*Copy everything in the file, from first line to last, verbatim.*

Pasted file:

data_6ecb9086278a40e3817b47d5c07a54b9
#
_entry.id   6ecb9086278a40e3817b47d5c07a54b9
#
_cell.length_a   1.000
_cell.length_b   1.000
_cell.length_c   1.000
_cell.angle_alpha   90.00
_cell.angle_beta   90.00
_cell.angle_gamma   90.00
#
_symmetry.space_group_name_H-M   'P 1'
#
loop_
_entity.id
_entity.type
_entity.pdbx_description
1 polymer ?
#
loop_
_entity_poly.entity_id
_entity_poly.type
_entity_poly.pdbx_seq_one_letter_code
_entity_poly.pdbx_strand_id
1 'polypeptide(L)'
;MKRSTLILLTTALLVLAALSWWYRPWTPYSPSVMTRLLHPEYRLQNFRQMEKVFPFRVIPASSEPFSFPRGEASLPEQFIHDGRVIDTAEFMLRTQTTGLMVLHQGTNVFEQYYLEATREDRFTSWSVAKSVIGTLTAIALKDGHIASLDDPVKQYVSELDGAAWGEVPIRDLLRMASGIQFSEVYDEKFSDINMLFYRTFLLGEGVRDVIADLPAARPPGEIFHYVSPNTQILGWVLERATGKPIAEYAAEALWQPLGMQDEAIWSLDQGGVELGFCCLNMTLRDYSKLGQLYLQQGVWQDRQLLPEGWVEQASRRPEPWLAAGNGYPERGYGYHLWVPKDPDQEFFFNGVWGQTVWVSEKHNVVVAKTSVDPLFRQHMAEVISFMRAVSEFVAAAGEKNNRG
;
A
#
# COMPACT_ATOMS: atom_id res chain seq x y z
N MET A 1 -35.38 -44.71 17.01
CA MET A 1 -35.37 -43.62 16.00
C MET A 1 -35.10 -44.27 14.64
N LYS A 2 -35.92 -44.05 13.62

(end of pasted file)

data_6ecb9086278a40e3817b47d5c07a54b9
#
_entry.id   6ecb9086278a40e3817b47d5c07a54b9
#
_cell.length_a   1.000
_cell.length_b   1.000
_cell.length_c   1.000
_cell.angle_alpha   90.00
_cell.angle_beta   90.00
_cell.angle_gamma   90.00
#
_symmetry.space_group_name_H-M   'P 1'
#
loop_
_entity.id
_entity.type
_entity.pdbx_description
1 polymer ?
#
loop_
_entity_poly.entity_id
_entity_poly.type
_entity_poly.pdbx_seq_one_letter_code
_entity_poly.pdbx_strand_id
1 'polypeptide(L)'
;MKRSTLILLTTALLVLAALSWWYRPWTPYSPSVMTRLLHPEYRLQNFRQMEKVFPFRVIPASSEPFSFPRGEASLPEQFIHDGRVIDTAEFMLRTQTTGLMVLHQGTNVFEQYYLEATREDRFTSWSVAKSVIGTLTAIALKDGHIASLDDPVKQYVSELDGAAWGEVPIRDLLRMASGIQFSEVYDEKFSDINMLFYRTFLLGEGVRDVIADLPAARPPGEIFHYVSPNTQILGWVLERATGKPIAEYAAEALWQPLGMQDEAIWSLDQGGVELGFCCLNMTLRDYSKLGQLYLQQGVWQDRQLLPEGWVEQASRRPEPWLAAGNGYPERGYGYHLWVPKDPDQEFFFNGVWGQTVWVSEKHNVVVAKTSVDPLFRQHMAEVISFMRAVSEFVAAAGEKNNRG
;
A
#
# COMPACT_ATOMS: atom_id res chain seq x y z
N MET A 1 -35.38 -44.71 17.01
CA MET A 1 -35.37 -43.62 16.00
C MET A 1 -35.10 -44.27 14.64
N LYS A 2 -35.92 -44.05 13.62